You should slowly increase daily activities like screen time if you can put up with them without generating any symptoms. You can begin mental and physical activities at levels that do not worsen the symptoms.
Simple exercise and physical activity days after an injury have been shown to speed up recovery; nevertheless, you should avoid any activities with a high risk of head impact until you fully recover. Your doctor may recommend different therapies, including but not limited to cognitive rehabilitation for issues with memory and thinking, rehabilitation for balance problems, or rehabilitation for vision.
Gradually Return To Play After Concussion
As your symptoms improve, you may gradually add more activities to your routine. Your doctor will inform you when it is time to resume simple physical activities. Normally, a few days after an injury, you are given the go-ahead to do light physical activity like light jogging or riding a stationary bike, provided that it does not worsen your symptoms.
Eventually, after all the signs and symptoms of concussion have disappeared, you and your doctor can discuss the safety steps you need to follow to play sports again. Returning to play sports too soon increases the risk of another brain injury.
Concussion Prevention Strategies
Sports concussion is one of the most frequently reported injuries in sports. Sports concussion prevention is the main key to maintaining optimal brain health, as it can be difficult to repair and reverse brain damage. Unfortunately, not everything is avoidable, but taking precautionary measures is the surest way to prevent concussion. Here are a few prevention strategies;
Build a Safe Sport Culture
Athletes deserve to play sports in a culture that celebrates their hard work, teamwork, and dedication. As a sports coach, your actions can create a safe environment and reduce the chance of athletes getting a serious injury or a concussion.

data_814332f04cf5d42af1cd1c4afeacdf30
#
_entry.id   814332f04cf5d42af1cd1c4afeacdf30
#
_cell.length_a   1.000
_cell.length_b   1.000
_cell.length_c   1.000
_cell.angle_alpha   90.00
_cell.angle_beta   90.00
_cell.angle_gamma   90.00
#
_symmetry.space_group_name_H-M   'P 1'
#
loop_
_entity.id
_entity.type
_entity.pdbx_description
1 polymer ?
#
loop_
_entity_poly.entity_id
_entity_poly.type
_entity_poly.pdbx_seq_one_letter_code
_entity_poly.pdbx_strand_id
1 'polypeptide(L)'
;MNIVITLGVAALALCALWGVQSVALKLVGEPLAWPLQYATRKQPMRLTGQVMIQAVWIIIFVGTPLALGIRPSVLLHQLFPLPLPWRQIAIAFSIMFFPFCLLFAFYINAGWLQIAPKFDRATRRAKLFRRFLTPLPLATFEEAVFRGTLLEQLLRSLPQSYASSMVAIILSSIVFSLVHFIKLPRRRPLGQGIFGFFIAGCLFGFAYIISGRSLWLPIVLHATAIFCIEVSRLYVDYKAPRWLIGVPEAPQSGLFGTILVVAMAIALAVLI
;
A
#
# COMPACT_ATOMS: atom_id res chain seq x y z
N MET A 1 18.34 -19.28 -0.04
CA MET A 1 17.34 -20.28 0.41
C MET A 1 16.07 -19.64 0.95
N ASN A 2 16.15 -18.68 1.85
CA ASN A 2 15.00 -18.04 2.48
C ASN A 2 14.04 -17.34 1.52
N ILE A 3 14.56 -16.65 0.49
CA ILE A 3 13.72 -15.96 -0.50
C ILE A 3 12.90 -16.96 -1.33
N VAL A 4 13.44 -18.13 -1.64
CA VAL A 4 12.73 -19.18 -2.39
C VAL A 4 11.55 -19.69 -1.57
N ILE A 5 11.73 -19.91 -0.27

Athletes succeed when;
- They enjoy playing sports
- Get positive feedback from their coaches for reporting concussion symptoms
- They have instructors who tell them more about concussions and talk to them about safe play
- They feel comfortable talking to coaches about possible concussion symptoms
Apply the Rules
For safety, good sportsmanship, and fair play, enforce the rules. Make sure that the athletes avoid unsafe actions like;
- Striking another athlete on the head
- Using their head or helmet to contact another athlete
- Putting another athlete at risk of injury or trying to injure them
- Making illegal advances, colliding, or checking with an opponent who is not protected.
As a coach, inform the athletes that you expect good sportsmanship on and off the field.
Ensure Athlete Wear Proper Gear
Athletes must wear the appropriate headgear for the sports they are participating in. The National Operating Committee on Standards for Athletic Equipment (NOCSAE) should certify the helmet.
It is important to ensure the helmet fits a certain sport. Studies show that only 15-20% of the helmets fit as required. Therefore, it is critical that helmets be worn correctly every time.
Insights from Sports Medicine Experts and Athletes
In sports medicine, concussion remains a clinical diagnosis made by a specialist who is familiar with the athlete and understands the evaluation and recognition of concussion. An athlete alleged to have a concussion must be stopped from playing and assessed by a licensed healthcare provider trained in the management and evaluation of concussions.
The concussion assessment should be guided by cognitive evaluation, symptoms checklist, neurological physical examination, and balance tests. Athletes diagnosed with concussion need to be monitored for deteriorating mental or physical status. Remember, there is no same-day return to play for athletes diagnosed with a concussion.
Practical Tips for Athletes Who Are Interested In Preventing and Managing Concussions
While there is no way to prevent concussions entirely, athletes need to consider these practical tips for managing and preventing concussions:
- Wear the correct protective equipment for your sports, like padding, helmets, mouth guards, and shin guards.
- Ensure protective gear fits properly, is well maintained, and is worn correctly and consistently
- Avoid foot-to-head, arm-to-head, and head-to-head collisions with other athletes.
- Ensure that you follow all rules of fair play and good sportsmanship.
Incorporating Concussions Management into an Athlete’s Training Regimen
Including concussion management in an athlete’s training regimen is crucial. Concussion training is vital in improving injury knowledge. According to research, a brief training session on sports concussion signs, symptoms, and injury management directed at coaches can improve injury recognition. Ultimately, this type of training can aid athletes by allowing coaches to identify athletes with concussions and encouraging them to follow a certain treatment plan.
Final Word on Concussions in Sports
There is no doubt that sports concussions are a serious issue among athletes. However, with the right strategies, like wearing the right gear, adhering to gameplay rules, and knowing concussion signs and symptoms, athletes can prevent concussions and injuries by encouraging good sportsmanship and fair gameplay.